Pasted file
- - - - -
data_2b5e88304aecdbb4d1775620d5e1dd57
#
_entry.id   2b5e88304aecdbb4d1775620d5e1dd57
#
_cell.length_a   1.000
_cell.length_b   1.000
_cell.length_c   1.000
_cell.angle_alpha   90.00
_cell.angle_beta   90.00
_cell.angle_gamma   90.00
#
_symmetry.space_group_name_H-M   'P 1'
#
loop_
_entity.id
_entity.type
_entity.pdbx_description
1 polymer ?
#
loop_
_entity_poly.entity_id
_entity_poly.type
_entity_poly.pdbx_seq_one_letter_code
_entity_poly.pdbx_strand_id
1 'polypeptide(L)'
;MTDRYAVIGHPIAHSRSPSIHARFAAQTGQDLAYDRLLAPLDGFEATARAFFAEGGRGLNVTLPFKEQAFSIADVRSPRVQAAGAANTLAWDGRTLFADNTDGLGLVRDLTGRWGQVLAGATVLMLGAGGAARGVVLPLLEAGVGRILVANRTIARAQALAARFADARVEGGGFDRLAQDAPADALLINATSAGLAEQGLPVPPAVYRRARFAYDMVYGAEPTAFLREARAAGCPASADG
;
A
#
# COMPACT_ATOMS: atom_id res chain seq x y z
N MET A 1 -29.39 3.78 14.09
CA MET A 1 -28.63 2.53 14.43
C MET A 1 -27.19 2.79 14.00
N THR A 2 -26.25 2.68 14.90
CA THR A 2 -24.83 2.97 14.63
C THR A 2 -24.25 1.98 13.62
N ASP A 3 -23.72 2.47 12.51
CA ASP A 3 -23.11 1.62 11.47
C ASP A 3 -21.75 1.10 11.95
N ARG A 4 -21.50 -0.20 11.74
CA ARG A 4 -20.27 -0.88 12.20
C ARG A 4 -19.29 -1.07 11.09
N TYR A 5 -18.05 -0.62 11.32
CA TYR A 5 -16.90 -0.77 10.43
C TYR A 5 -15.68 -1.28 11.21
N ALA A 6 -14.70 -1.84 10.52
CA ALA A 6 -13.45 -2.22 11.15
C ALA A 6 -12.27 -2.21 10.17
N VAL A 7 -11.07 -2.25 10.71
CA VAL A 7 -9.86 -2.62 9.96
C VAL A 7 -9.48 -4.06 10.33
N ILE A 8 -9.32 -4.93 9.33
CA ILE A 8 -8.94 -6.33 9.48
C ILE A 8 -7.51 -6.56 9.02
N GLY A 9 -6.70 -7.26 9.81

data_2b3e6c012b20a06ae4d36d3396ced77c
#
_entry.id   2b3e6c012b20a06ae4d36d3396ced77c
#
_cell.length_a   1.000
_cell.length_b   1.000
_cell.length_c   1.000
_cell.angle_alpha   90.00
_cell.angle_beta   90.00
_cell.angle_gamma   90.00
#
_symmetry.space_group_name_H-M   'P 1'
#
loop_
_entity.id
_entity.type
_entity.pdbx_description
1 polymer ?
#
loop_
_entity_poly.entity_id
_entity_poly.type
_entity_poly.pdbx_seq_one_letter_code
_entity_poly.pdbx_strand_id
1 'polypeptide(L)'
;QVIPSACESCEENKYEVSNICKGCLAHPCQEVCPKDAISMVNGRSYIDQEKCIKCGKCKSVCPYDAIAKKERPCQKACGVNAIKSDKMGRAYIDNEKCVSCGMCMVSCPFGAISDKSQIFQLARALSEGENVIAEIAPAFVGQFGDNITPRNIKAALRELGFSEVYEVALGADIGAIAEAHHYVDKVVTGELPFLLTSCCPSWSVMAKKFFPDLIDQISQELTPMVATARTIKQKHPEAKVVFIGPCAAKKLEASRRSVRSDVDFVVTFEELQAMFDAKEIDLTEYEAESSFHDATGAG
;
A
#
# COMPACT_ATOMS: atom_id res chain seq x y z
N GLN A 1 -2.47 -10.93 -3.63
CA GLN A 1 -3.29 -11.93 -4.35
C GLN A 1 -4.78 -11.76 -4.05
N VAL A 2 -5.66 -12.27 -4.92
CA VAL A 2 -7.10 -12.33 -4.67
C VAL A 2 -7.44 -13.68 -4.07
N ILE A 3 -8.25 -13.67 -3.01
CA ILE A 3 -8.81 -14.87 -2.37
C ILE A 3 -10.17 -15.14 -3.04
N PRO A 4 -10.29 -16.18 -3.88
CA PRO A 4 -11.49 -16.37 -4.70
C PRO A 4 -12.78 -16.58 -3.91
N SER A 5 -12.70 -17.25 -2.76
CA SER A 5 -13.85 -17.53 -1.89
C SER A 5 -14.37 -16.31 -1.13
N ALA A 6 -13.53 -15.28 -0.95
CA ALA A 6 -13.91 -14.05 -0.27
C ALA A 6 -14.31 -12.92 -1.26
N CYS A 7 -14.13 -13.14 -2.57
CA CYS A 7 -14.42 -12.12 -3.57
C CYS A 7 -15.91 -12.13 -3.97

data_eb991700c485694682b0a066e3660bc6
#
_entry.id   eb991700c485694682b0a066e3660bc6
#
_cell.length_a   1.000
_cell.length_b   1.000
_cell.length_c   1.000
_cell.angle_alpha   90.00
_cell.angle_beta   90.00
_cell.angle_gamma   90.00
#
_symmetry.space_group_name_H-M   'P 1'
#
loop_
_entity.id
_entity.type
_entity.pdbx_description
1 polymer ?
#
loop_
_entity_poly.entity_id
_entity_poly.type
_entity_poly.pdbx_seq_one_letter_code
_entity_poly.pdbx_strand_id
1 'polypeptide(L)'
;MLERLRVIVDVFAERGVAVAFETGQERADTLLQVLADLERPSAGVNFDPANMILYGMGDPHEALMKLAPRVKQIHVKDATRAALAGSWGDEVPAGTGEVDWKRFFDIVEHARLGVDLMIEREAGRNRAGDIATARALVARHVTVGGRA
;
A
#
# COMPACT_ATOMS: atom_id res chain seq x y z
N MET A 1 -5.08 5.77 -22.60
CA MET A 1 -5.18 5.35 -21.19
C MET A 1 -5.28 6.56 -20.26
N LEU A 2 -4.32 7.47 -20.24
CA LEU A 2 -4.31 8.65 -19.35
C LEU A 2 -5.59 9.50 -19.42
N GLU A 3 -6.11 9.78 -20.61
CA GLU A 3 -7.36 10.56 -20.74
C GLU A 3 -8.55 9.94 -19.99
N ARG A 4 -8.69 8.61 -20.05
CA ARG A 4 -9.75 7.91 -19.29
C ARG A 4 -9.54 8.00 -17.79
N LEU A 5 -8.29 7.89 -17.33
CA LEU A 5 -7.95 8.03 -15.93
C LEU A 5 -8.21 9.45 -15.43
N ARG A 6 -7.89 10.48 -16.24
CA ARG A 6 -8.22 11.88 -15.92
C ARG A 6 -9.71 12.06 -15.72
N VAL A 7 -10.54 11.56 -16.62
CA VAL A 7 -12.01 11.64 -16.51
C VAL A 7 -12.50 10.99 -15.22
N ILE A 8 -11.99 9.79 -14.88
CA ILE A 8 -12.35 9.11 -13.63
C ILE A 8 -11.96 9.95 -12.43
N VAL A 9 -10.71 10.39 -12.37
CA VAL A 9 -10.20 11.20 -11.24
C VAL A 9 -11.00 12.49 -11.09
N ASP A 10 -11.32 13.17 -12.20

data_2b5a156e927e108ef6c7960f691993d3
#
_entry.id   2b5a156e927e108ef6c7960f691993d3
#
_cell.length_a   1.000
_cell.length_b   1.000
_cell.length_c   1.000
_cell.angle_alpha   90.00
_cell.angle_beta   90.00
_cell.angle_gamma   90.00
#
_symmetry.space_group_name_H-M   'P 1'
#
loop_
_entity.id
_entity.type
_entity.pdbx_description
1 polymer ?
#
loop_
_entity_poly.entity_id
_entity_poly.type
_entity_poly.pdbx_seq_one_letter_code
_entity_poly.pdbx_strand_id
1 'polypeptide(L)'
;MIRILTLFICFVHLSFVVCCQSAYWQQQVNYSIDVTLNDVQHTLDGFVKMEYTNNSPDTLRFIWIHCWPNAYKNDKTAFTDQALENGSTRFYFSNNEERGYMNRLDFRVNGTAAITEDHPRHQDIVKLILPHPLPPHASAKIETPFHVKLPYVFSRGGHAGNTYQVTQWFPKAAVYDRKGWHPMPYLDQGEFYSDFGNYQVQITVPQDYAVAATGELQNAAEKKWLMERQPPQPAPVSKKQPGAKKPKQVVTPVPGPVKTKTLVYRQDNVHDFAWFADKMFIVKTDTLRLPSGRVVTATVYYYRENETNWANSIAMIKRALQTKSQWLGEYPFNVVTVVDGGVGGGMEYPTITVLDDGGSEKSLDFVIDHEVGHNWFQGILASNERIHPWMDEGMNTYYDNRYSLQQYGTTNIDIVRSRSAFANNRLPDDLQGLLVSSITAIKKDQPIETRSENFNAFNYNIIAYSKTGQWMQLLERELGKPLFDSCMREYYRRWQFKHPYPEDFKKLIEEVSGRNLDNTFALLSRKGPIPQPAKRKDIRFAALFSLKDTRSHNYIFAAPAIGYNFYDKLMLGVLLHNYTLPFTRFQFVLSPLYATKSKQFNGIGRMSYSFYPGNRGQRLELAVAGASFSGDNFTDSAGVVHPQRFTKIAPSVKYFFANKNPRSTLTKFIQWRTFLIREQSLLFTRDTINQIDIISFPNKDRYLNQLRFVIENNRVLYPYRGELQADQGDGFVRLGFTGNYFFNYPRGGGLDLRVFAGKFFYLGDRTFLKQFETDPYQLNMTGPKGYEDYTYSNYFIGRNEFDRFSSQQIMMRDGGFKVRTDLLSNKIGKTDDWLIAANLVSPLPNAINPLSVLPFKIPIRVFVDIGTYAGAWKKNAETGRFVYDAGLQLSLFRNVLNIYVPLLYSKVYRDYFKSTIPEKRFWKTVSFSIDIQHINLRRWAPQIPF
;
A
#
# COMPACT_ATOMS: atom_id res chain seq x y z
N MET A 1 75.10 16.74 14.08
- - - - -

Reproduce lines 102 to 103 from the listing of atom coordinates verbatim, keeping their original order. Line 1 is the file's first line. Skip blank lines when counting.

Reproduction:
CA ALA A 6 -13.91 -14.05 -0.27
C ALA A 6 -14.31 -12.92 -1.26